Concurrently the Salinas Valley and most agricultural regions in California that traditionally should follow right behind the desert deal will also come in late. Brutal storms and gaps in planting opportunities due to muddy fields and rain will lead to both disease problems and gaps in product down the road in mid-April into the month of May. Retail ads will be hard to come by on cool season vegetables.
The uncertainty involved, plus the gaps to come, combined with decreased production due to disease/insect pressure will invariably lead to higher and volatile pricing. We will continue to work with our grower partners to provide the highest quality product available and to keep everyone informed.
Earl’s Organic Produce, Inc., a leading distributor of organic produce throughout Northern California, seeks a skilled and safe Outbound PM Warehouse Support for our San Francisco Wholesale Produce Market headquarters.
Under the direction of the Outbound Operations Manager, the Product Selector fills customers’ orders from stored merchandise in accordance with specifications on sales slips or order forms. Duties include completing order receipts, keeping records of out-going orders, requisitioning additional materials, supplies, cleaning work area and equipment.
Responsibilities will include:
- Read orders to ascertain quantities of merchandise
- Obtain merchandise from bins, shelves, and coolers
- Check order receipts
- Examine products to verify quality standards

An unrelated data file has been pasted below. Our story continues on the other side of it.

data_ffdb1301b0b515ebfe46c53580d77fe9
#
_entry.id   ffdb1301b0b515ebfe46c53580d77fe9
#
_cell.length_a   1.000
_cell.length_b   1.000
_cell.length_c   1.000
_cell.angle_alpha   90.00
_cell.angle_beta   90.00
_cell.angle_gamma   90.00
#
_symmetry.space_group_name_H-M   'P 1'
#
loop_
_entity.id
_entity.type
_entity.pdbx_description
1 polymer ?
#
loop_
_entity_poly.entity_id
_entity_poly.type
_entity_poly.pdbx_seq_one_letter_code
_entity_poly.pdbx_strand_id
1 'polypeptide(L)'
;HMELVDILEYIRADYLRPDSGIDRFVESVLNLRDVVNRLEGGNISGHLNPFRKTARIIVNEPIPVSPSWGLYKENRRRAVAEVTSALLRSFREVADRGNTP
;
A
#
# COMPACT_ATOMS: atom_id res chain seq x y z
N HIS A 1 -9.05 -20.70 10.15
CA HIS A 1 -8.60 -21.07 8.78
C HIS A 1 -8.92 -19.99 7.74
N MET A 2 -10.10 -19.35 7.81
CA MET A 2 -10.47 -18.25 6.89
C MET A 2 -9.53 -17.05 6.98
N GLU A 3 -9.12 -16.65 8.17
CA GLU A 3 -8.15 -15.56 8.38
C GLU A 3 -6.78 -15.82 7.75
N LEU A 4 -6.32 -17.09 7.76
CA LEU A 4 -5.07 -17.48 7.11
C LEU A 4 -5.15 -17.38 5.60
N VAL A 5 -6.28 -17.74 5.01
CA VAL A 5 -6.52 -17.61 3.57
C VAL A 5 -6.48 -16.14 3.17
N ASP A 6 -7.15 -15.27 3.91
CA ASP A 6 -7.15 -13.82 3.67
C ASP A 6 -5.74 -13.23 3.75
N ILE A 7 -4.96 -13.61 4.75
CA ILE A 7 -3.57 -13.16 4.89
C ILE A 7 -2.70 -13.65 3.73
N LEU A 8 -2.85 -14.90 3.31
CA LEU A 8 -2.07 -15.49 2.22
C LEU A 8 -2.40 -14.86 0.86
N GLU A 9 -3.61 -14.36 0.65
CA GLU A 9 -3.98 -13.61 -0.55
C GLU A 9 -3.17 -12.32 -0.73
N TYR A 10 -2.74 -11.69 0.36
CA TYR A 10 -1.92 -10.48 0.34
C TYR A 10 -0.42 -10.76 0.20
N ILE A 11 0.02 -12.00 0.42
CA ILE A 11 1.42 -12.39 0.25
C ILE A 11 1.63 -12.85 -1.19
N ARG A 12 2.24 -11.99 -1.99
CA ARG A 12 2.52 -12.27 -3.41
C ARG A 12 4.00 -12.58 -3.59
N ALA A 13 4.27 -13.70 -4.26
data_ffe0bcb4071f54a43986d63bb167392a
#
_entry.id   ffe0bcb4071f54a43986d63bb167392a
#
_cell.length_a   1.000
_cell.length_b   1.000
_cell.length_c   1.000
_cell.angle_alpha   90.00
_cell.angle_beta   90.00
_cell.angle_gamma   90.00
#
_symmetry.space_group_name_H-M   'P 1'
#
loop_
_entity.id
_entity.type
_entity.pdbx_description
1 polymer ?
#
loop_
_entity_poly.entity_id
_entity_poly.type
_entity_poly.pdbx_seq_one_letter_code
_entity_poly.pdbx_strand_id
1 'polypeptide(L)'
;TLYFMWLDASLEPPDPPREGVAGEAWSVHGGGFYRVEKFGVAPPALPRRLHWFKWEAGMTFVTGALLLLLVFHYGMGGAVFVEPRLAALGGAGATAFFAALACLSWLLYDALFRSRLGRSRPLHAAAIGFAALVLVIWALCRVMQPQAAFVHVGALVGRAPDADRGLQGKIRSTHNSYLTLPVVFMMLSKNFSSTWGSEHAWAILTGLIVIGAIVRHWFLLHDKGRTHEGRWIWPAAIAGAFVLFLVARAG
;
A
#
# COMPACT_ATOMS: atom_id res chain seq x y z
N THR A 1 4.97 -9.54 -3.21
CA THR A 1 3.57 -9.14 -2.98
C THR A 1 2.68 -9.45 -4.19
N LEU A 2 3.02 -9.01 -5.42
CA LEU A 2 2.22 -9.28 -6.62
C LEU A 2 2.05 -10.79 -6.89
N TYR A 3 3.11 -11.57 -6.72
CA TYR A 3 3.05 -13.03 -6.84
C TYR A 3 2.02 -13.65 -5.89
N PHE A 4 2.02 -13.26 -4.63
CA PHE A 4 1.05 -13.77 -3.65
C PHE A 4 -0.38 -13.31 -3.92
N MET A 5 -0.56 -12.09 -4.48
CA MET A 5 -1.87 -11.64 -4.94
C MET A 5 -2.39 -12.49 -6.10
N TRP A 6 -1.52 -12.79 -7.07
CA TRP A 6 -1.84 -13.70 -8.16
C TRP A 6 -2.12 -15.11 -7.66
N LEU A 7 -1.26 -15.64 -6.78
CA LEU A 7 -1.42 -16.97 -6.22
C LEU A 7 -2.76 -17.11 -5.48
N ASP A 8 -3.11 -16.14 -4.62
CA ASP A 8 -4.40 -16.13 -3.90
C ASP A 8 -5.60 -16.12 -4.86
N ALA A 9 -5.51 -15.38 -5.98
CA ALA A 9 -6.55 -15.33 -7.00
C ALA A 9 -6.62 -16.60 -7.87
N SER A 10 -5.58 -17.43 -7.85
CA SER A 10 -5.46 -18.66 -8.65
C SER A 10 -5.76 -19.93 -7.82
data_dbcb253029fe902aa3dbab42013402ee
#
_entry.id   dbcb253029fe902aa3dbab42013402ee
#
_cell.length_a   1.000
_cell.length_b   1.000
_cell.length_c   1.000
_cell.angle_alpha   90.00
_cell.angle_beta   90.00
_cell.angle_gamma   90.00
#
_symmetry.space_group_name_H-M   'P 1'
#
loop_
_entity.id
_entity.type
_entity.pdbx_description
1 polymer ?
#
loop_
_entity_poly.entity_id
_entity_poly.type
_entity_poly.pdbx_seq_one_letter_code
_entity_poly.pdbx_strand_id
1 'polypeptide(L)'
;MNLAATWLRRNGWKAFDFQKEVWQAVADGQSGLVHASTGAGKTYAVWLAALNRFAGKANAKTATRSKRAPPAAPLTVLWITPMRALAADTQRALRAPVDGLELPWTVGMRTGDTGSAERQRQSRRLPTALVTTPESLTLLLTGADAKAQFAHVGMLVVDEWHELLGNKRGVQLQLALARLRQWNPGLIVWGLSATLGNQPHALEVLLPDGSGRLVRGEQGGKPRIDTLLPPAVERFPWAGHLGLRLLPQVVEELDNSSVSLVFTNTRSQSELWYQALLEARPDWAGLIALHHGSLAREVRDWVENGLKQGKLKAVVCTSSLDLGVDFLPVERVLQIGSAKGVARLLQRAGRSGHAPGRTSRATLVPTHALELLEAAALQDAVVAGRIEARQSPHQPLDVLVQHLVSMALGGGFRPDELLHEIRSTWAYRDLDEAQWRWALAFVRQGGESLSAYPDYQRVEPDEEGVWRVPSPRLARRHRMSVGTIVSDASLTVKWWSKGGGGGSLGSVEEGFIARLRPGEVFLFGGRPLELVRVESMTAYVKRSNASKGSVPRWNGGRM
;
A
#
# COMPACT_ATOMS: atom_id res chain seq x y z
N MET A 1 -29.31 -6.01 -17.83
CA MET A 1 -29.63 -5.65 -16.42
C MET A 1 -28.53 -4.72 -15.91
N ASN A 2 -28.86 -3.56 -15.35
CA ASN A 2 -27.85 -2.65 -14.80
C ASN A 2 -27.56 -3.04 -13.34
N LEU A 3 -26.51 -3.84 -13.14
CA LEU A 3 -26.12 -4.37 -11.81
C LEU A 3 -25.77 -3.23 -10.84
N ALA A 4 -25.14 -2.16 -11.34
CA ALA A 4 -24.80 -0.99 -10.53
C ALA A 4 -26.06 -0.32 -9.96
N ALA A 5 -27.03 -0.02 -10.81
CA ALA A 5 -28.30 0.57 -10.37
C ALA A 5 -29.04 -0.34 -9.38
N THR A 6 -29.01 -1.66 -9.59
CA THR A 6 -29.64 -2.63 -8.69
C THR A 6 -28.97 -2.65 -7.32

- Count finished products to determine if product orders are complete
- Keep records of out-going orders
- Place merchandise on conveyors leading to wrapping areas
- Wrap the palletized merchandise
- Mark or tag identification on palletized merchandise
- Operate machinery used in the process, or assist machine operators
- Observe equipment operations so that malfunctions can be detected, and notify Management as necessary
Position requirements include:
- Forklift, End-Rider pallet jack, and electric pallet jack experience is required
- Ability to read and understand information presented in writing
- Ability to arrange things in a certain order or pattern according to a specific rule or set of rules
- Ability to lift a minimum of 50 lbs. on a regular basis
- Requires being reliable, responsible, dependable, and fulfilling obligations
- Requires being careful about detail and thorough in completing work tasks
- Requires being pleasant with others on the job and displaying a good-nature
- Requires supporting other team members and provide service to others
- Requires knowledge of conducting inspections of products
This position requires four (4) ten hour shifts, 4pm-2am, Sunday through Friday.
Earl’s Organic Produce provides a highly competitive compensation package, including medical, dental, vision, LTD and voluntary life, plus a company-sponsored retirement program.
Earl’s Organic Produce works to embrace diversity in all its forms; it strives to be an inclusive community that fosters an open, enlightened and productive environment.
Interested candidates are encouraged to submit a cover letter, resume, and three references via email to HR@earlsorganic.com or come directly to:
Earls Organic Produce
2101 Jerrold Ave.
San Francisco, CA 94124